Derrick Locke burst onto the scene as an unheralded freshman out of Hugo, Okla., playing football on a track scholarship. In 2010, UK fans and coaches alike are hoping another tailback will burst onto the scene.
That guy may just be Donald Russell.
Though Russell played in five games in the 2009 season, rushing for 137 yards on 13 carries, including a 79-yard run against Eastern Kentucky for a touchdown, he is virtually an unknown to the Big Blue Nation. Locke believes that will change this season.
"(Fans can expect) big plays (from Russell), hands down," Locke said. "When he comes in he's going to make guys miss. You better get ready because he's going to make guys miss. He's far better at making guys miss than I am."
Russell, standing at 5-foot-11, 209-pounds, had a strong spring. In the annual Blue/White Spring Game, Russell rushed nine times for 118 yards and two touchdowns, including a 65-yard score. Part of Russell's success from the spring and thus far in the fall may come from his five games from last season.
"It was important because I wanted to show the coaches and everybody else I'm capable of helping in any aspect of the game," Russell said.
UK running backs coach Larry Brinson said the confidence gained from seeing game reps can make a player more comfortable on the field.
"When you go into a game confident with what your assignments are, you play faster," Brinson said. "He's been very solid and looking good and hopefully he'll stay healthy throughout the camp."
With the departures of Alfonso Smith and John Conner, the Cats enter this year's campaign with just two veterans in the backfield who have seen significant playing time in Locke and Moncell Allen, who has been moved to fullback to replace Conner. That leaves a door open for another tailback to step up and take snaps at running back alongside Locke. The good thing, said Brinson, who will be entering his fourth year with the Cats, is this group of backs has as much depth as he's seen while at Kentucky.
"When I first got here there was Rafael (Little), Tony (Dixon) and Alfonso Smith, and then after that it kind of fell off," Brinson said. "But right here we have about three-deep and the talent doesn't really fall off that much. We've got guys that can really do it. And those younger guys, it's just a matter of those guys learning the system and feeling comfortable with it."
Locke said Russell has been following him around everywhere and has been studying film with him to improve his game.
"This whole summer he's been getting with me because my main thing was I have to get these guys ready for games," Locke said. "I'm throwing everything I can at Russell, just how I would in a game, that way, if we need to run this play, if you need to flex out here, if you need to do that and get in the slot, you've got to be able to run it. Because it can't be, 'Locke's on the sideline, we can't run that play.' We're not going to have that this year."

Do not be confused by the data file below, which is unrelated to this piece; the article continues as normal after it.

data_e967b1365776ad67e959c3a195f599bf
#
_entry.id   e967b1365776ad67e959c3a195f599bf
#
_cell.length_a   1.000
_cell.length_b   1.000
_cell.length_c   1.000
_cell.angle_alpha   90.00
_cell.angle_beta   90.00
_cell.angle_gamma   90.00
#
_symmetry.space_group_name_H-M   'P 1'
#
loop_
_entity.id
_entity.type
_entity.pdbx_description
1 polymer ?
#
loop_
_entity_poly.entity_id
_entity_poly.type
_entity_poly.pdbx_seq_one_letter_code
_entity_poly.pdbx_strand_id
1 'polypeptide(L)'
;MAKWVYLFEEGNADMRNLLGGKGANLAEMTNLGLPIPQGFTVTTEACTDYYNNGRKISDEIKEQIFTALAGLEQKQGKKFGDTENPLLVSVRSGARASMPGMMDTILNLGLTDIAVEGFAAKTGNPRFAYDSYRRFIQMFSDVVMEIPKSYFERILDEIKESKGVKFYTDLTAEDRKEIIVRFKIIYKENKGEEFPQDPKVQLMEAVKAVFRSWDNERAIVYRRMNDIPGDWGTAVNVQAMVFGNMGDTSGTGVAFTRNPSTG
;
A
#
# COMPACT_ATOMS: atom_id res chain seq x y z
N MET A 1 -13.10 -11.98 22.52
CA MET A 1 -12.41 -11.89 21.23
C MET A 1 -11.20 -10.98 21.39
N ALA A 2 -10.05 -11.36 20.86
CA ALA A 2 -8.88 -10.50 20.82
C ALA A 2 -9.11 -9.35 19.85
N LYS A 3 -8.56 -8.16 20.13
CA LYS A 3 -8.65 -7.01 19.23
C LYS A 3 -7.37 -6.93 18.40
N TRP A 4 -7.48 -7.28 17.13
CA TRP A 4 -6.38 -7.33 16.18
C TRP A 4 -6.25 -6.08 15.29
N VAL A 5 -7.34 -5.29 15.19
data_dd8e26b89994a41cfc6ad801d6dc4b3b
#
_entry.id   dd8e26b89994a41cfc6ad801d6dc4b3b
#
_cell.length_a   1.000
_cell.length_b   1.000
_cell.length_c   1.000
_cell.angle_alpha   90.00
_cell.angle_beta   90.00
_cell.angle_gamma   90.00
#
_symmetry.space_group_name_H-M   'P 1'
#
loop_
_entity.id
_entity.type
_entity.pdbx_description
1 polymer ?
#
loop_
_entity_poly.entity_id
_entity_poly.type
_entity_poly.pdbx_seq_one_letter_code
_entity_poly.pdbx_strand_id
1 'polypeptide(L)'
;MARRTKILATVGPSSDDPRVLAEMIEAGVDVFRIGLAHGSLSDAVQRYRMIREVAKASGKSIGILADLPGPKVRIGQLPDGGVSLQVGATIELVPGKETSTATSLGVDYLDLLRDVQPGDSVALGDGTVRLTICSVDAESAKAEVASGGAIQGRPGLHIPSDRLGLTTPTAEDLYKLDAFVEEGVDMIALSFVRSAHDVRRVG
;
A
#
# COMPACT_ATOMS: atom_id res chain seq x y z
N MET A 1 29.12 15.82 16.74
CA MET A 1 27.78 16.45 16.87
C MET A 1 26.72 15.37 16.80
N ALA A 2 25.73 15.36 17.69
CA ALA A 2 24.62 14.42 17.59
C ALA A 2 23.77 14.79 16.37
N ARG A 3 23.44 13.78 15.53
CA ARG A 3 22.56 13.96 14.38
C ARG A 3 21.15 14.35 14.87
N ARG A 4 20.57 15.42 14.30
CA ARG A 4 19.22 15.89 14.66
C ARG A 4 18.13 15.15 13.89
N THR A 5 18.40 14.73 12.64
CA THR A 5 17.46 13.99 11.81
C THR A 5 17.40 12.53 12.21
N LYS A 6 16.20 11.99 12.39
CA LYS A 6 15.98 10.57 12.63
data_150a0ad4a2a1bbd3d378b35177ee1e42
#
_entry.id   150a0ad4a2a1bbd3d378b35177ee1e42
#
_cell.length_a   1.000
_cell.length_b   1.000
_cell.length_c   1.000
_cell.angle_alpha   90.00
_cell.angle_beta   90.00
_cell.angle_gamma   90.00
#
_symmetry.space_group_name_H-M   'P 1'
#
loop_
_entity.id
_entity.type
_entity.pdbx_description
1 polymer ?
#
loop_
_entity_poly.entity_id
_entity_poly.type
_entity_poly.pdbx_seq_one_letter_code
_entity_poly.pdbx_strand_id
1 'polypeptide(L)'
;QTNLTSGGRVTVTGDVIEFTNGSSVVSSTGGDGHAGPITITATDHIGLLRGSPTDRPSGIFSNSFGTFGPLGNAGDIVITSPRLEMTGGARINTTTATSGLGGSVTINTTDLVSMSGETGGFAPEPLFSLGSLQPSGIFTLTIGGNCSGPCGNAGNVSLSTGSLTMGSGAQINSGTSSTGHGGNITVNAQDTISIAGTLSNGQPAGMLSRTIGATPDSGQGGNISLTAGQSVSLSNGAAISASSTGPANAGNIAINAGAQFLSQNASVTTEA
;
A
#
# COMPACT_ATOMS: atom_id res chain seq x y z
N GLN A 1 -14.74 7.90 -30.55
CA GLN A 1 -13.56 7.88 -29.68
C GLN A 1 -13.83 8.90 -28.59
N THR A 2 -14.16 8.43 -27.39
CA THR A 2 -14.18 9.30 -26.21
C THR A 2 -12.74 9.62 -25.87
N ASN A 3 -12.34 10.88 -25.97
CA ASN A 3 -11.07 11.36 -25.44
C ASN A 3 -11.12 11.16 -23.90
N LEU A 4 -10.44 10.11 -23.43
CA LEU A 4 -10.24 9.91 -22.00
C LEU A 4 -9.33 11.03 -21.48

What the Cats could have is a Locke-Russell combination that could keep opposing defenses off balance.
With Locke, the Cats have a proven tailback with speed comparable to anyone in the Southeastern Conference. In Russell, Kentucky has more of a power back who still has speed and is more than capable of making defenses miss as proven last season and in the spring.
"He has a unique running style, he really does," Brinson said. "He's more of a stop-and-go type of guy. When I look at him, I want him to really make his moves on the run but that's his running style and it's been productive for him. Whatever makes a guy productive, that's what you let him do. If he's positive in everything he's doing and making big plays, you definitely don't want to change it. I've coached a lot of different guys and I think Russell is one of the more unique guys I've ever coached."
Russell said he doesn't model his game after anyone in particular, he just goes out and tries to practice and play hard. When asked about the combination of playing alongside Locke, he smiled at the notion.
"I can be more of a power back and I can get in between the tackles," Russell said. "Just combining us together, I think it would be a good combination. I think we're going to have a lot of our opponents confused about what to do."
Locke also agreed on the potential thunder-lightning-like combination the two backs could create at Commonwealth Stadium on Saturdays.
"They don't really know how good he is yet," Locke said. "They haven't seen him. But he could come in and take some snaps and take a lot of pressure off me. And I'm really looking forward to that. I'm needing that help."
Russell said he felt he could improve on everything in his game, including picking up blocks in pass protection. Brinson also said pass protection was an area he needs to improve upon, and Locke said it was something they were watching in film study.
Brinson said Russell's talents in pass protection will come with more reps and he did a "great job" for them in that area during the spring.
In Locke's eyes, one of the things Russell needs to improve on the most is not overdoing his ability to make people miss. The end product, Locke said, could be something special.
"One thing I feel like he needs to do better is he makes so many guys miss he overdoes it sometimes," Locke said. "If he can clean that up and learn to drop his shoulder more -- I mean he drops his shoulder but he needs to make that guy miss, make that guy miss and then boom get up field. If he can get that he'll be far better than I am when he gets to his fourth year. He'll be nasty."